En Overthinking It comparan a George Martin con Raymond Chandler, de quien nada sé pero al que describen como un jefazo de la novela negra de mediados del siglo pasado. Chandler publicó en The Atlantic, ya en 1944, un artículo en el que explicaba cómo (en qué mundo) ambientar debidamente una novela negra:

The realist in murder writes of a world in which gangsters can rule nations and almost rule cities, in which hotels and apartment houses and celebrated restaurants are owned by men who made their money out of brothels, in which a screen star can be the fingerman for a mob, and the nice man down the hall is a boss of the numbers racket; a world where a judge with a cellar full of bootleg liquor can send a man to jail for having a pint in his pocket, where the mayor of your town may have condoned murder as an instrument of moneymaking, where no man can walk down a dark street in safety because law and order are things we talk about but refrain from practising; a world where you may witness a hold-up in broad daylight and see who did it, but you will fade quickly back into the crowd rather than tell anyone, because the hold-up men may have friends with long guns, or the police may not like your testimony, and in any case the shyster for the defense will be allowed to abuse and vilify you in open court, before a jury of selected morons, without any but the most perfunctory interference from a political judge.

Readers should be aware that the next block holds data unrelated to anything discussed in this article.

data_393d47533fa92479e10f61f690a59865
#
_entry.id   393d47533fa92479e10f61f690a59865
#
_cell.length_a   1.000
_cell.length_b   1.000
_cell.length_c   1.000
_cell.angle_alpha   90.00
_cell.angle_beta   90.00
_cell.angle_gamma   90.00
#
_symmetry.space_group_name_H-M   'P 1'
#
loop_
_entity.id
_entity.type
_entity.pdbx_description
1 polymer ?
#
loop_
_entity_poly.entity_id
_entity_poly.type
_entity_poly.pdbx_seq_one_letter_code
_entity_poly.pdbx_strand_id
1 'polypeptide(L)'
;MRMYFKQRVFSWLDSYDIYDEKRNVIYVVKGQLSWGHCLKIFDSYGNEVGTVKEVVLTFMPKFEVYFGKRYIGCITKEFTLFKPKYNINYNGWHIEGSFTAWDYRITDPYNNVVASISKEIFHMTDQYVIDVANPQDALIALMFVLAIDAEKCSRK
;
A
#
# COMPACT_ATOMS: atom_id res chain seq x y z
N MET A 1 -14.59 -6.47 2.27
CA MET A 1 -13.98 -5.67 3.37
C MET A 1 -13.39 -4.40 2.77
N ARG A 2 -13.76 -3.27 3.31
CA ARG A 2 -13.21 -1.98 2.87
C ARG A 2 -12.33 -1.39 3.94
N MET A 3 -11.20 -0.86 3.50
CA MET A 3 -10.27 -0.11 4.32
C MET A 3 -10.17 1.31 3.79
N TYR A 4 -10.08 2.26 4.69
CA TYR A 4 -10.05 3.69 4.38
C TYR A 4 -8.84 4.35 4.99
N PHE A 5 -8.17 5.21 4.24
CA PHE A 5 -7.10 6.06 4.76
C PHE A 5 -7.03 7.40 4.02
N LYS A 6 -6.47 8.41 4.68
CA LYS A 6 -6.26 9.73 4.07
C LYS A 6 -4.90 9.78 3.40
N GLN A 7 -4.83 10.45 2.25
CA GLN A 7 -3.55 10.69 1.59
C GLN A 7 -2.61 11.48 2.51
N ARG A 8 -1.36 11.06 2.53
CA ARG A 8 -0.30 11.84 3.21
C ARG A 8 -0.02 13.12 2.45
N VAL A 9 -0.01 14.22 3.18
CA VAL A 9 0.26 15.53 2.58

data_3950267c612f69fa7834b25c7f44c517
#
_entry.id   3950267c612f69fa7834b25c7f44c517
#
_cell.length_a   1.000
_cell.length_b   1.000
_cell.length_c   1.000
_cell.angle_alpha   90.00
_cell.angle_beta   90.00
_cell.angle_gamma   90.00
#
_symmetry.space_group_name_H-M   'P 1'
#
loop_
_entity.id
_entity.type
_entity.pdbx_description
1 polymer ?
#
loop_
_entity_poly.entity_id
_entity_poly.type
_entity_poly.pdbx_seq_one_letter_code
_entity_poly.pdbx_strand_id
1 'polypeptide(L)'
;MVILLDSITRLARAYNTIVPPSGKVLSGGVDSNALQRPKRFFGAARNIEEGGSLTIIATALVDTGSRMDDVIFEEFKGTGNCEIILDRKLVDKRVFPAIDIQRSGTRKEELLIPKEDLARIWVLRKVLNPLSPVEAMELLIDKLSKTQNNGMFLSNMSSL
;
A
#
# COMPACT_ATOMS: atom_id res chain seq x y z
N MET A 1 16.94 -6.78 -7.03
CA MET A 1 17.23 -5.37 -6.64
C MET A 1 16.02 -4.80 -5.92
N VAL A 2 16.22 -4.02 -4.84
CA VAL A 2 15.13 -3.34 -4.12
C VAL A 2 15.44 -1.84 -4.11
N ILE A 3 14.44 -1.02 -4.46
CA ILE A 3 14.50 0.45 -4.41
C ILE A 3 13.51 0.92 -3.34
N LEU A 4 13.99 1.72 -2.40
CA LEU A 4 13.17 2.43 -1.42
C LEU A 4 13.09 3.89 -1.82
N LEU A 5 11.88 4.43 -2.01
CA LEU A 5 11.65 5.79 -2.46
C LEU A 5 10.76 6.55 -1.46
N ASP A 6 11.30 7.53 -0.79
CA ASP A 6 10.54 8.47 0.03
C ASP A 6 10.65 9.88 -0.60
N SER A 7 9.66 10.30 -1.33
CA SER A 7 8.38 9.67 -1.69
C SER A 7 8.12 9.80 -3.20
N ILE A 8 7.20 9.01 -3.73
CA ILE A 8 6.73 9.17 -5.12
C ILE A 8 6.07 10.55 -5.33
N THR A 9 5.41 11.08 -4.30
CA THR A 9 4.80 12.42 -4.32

En el blog continúan ya hablando de los siete reinos y la situación en Desembarco del Rey:

Chandler generally wrote about Los Angeles, a place that was all wealth, glamor, and respectability on the surface: millionaires, movies stars, fancy nightclubs, etc. But under the surface, everything is corrupt. That’s King’s Landing. The place is supposedly the heart of The Realm, the crown jewel of civilization. But the King’s closest adviser runs a brothel. His wife is sleeping with her brother. The top knight is a sociopath who beheads horses in public. The whole government is secretly up to its eyeballs in debt. And the King himself is kind of a dick. Everybody has secrets, everybody’s plotting, everybody’s spying. King’s Landing may be a medieval fantasy realm, but it might as well be some starkly lit black and white maze of menacing alleyways.

¿No es encantador? Si no leyeron los libros y puesto que hay una serie de la que seguro le han contado todo, tampoco voy a pedir disculpas por el minimísimo spoiler.